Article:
Laos PDR is a beautiful and welcoming country. The way of life is relaxed and our visit was very enjoyable. Everything in the country appears to work in a very informal way which takes a bit of time to get used to but things always seem to work out in the end. We read somewhere that the PDR in Laos PDR stands for “please don’t rush.” And the only things that do rush in the country are the minibuses and they are the only things that you wish would take their time!
We started in the north with a very enjoyable trip to explore the Nam Ha Jungle. After the exhausting jungle experience it was time to relax a little in Nong Khiaw and enjoy the magnificent karst scenery.
The roads are notoriously bad in the north of Laos so we had previously decided that the next leg of the journey was to take the boat south to Luang Prabang. After arriving in Nong Khiaw we found out that there is no longer a public service due to dams being constructed along the river. There were 3 different options left: the bus, an expensive private boat or kayaking. We opted to kayak to Luang Prabang. This was an exciting 3 day adventure down the beautiful Nam Ou river. It is sad to think that in a few months the first dam will be completed and such a wonderful trip will no longer be possible.
The next stop was Luang Prabang. Despite the towns beautiful scenery, the magnificent Kuang Si Cascades and the wide range of excellent restaurants; it was not pleasant due to Helen coming down with food poisoning. This meant my time was split between looking after Helen for 5 days over Christmas watching movies in the room and a little bit of exploring by myself.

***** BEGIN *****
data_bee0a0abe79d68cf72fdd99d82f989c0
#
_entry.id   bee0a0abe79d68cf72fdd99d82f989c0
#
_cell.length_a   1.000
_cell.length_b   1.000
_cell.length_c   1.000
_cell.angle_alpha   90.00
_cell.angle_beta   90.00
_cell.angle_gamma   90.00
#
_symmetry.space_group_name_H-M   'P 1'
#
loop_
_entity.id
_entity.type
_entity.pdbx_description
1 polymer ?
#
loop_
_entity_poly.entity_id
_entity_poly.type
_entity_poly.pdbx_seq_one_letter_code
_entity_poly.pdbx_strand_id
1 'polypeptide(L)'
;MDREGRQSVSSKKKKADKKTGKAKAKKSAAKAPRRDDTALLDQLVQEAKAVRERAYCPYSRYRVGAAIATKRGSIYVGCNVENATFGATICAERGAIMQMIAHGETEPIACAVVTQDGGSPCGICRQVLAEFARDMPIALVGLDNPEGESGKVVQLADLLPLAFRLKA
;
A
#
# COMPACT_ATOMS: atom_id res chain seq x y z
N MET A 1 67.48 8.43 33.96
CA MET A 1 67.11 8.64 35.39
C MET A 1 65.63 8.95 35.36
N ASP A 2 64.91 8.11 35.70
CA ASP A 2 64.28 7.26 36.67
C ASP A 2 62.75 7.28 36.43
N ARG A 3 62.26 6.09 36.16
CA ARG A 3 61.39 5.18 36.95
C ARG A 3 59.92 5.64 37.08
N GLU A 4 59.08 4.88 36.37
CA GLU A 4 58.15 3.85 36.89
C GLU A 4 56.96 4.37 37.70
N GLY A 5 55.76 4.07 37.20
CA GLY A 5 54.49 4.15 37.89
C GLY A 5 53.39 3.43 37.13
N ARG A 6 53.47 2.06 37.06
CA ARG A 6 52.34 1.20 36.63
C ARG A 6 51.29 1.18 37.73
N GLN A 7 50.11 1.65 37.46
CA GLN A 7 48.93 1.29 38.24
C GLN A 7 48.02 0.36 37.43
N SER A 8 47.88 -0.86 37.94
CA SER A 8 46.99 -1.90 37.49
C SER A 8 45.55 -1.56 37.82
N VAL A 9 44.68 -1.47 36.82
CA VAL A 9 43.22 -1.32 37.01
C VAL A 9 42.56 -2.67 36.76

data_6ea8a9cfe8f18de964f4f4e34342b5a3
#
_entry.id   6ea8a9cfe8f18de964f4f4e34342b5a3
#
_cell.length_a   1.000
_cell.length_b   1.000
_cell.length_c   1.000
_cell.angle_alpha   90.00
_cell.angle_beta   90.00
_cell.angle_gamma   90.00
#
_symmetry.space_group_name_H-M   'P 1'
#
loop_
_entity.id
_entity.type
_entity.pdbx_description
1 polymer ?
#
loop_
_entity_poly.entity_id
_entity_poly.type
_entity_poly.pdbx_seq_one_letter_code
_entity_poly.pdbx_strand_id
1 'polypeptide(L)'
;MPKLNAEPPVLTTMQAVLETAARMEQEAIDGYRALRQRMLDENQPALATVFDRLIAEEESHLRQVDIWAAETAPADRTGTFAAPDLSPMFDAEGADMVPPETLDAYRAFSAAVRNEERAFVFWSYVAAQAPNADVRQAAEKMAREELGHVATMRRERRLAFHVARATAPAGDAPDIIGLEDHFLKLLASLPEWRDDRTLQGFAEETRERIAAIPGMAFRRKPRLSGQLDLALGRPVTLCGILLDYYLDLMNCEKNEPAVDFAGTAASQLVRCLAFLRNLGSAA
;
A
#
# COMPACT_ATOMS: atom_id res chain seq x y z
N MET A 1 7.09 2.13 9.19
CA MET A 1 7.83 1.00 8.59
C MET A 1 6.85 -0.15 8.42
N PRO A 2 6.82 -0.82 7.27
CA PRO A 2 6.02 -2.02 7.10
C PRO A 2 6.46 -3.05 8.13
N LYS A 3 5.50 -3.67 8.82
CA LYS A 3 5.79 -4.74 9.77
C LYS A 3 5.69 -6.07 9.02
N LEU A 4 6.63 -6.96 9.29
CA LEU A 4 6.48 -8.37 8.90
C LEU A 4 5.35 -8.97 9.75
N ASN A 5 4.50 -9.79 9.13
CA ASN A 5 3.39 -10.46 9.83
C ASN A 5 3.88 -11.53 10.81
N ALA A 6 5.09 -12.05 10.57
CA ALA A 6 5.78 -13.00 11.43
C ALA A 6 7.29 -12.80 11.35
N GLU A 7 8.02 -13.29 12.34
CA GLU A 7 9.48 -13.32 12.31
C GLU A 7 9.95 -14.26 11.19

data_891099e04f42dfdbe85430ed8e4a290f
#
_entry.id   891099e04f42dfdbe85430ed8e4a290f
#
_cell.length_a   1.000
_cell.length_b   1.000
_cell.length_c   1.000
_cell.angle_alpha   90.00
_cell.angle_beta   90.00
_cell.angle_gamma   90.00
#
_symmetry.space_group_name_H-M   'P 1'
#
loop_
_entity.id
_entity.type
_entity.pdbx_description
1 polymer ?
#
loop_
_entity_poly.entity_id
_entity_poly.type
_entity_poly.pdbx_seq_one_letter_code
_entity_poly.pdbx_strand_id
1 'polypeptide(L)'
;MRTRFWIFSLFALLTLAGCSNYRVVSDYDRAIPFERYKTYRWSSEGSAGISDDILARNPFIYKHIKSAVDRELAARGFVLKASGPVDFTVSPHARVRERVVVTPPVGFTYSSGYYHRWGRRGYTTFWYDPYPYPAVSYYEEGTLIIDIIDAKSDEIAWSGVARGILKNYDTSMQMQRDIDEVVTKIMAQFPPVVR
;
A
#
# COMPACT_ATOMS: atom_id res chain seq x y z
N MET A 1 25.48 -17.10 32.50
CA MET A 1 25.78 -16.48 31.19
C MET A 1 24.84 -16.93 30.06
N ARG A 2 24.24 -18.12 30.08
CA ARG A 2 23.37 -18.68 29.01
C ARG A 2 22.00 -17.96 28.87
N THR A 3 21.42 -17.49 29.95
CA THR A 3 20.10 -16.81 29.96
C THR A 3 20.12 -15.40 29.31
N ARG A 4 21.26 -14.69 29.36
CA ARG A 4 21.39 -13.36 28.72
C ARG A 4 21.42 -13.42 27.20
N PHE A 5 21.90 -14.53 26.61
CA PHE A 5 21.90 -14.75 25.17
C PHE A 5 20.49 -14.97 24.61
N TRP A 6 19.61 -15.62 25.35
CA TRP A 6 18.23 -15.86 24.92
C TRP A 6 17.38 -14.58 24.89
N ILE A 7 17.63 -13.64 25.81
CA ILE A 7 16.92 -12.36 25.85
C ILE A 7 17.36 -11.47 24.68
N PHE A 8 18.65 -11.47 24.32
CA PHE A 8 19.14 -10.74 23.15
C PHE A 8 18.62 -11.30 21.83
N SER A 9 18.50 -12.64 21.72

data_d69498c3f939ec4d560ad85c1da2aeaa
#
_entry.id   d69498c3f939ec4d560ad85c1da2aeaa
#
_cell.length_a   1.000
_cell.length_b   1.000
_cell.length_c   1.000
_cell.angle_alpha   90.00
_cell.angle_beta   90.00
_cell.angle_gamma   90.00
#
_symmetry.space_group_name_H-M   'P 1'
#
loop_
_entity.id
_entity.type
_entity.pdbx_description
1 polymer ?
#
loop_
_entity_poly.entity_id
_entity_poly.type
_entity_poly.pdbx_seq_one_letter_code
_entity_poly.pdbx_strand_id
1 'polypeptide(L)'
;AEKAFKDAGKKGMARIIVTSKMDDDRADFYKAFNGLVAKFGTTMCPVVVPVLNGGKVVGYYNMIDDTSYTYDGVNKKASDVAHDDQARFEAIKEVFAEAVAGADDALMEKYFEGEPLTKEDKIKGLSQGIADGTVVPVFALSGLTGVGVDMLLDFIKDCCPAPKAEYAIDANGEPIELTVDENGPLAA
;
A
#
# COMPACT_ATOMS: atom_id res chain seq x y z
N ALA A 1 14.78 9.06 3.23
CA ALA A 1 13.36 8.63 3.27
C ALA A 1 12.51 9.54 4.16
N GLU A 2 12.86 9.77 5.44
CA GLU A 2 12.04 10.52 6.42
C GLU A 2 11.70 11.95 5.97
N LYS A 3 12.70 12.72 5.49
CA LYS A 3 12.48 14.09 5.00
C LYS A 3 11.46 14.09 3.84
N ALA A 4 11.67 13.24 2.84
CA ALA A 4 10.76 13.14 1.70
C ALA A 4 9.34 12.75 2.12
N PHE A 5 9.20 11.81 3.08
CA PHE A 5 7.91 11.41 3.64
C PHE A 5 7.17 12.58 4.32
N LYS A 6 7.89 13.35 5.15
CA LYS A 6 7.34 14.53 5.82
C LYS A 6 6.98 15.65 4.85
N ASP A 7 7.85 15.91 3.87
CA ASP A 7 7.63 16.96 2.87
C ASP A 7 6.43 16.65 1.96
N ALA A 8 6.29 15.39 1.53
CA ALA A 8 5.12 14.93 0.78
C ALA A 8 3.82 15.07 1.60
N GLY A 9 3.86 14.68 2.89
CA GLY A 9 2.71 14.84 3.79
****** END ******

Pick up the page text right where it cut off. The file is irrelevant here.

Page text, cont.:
The town is situated at the confluence of two rivers and has a hill in the centre, Mount Phu Si (pronounced pussy). The hill has many temples on it and provides an excellent view of the surrounding countryside. This is extremely popular at sunset; so popular that I would recommend going at another time. It was packed with lots of pushy tourists jostling for prime position for their sunset photo and doey eyed tourists naively releasing birds from small cages they had bought. This seemed cruel to us because clearly these poor birds were going to captured again the next day to be put back into their tiny cages for the next lot of unthinking tourists.
The town centre appears to be devoted to tourism and contains many nice places to eat and relax. I would highly recommend Utopia which provides excellent food and great views over the river.
For us Laos is one of our favourite countries on our trip so far. The scenery is outstanding, especially in the north, and the people are friendly and welcoming. It was a really relaxed place to visit and somewhere we could have easily spent more time in.